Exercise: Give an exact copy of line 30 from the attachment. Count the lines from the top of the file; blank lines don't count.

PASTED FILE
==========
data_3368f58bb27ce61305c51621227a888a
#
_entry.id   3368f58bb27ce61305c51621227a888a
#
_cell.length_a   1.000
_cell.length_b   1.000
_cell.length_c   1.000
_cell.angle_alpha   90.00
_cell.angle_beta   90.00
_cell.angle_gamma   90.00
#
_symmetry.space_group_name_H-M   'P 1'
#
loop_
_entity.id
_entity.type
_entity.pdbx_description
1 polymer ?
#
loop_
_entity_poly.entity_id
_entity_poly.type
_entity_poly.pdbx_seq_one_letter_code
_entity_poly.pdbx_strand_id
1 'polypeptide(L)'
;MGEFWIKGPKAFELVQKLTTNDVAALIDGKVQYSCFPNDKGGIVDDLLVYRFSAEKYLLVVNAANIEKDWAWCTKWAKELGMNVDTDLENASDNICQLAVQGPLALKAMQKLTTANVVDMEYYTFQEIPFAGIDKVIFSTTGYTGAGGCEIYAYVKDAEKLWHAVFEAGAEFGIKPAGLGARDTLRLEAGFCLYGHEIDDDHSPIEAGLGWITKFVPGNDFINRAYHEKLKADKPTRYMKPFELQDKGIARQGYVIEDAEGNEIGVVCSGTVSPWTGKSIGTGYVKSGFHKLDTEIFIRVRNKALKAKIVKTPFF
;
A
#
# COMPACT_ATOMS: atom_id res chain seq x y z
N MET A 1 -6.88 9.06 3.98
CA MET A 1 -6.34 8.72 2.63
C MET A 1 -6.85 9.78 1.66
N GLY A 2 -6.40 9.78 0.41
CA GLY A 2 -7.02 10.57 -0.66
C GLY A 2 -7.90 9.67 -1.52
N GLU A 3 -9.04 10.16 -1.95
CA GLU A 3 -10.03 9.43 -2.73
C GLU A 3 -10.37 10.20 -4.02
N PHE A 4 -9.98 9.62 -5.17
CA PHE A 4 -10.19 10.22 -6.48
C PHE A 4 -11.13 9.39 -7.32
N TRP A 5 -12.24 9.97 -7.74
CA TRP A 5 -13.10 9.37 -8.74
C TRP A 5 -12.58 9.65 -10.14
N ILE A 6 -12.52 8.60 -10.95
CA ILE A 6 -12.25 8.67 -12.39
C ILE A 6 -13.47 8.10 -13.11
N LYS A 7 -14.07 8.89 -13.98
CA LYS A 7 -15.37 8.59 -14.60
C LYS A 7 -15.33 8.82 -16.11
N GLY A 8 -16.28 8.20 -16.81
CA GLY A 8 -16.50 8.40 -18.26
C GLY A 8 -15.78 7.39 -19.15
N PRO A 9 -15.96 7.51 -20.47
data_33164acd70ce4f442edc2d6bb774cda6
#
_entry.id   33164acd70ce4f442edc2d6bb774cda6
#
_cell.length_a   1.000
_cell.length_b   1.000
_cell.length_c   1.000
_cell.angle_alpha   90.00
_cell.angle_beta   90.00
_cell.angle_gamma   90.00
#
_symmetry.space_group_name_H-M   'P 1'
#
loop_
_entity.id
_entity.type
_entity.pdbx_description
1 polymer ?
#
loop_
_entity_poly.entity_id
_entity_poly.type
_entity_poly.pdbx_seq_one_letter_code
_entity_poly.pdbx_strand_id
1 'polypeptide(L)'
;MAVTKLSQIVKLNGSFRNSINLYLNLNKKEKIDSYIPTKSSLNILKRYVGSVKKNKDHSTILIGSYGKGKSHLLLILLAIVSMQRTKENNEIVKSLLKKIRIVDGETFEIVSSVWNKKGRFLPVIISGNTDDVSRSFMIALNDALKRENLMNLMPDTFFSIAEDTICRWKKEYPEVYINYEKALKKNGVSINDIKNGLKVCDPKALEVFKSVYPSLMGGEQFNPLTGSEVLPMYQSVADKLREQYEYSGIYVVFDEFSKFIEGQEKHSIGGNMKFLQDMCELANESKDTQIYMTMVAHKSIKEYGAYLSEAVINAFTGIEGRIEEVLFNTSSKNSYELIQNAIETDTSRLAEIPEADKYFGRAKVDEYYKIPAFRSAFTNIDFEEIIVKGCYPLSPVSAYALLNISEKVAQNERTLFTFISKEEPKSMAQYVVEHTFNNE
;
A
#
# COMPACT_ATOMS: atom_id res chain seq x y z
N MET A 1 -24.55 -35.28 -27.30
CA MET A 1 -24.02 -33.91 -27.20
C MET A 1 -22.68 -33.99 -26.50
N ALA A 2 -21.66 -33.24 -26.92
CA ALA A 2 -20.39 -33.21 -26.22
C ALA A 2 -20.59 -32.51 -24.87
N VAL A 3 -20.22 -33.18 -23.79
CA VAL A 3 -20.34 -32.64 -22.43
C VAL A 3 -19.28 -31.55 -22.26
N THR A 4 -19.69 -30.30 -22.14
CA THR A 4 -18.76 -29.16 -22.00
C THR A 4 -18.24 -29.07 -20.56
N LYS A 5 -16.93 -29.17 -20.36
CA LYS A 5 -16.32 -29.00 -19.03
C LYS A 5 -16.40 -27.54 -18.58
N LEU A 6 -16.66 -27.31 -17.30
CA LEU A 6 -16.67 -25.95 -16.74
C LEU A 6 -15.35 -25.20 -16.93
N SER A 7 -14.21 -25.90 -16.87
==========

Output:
# COMPACT_ATOMS: atom_id res chain seq x y z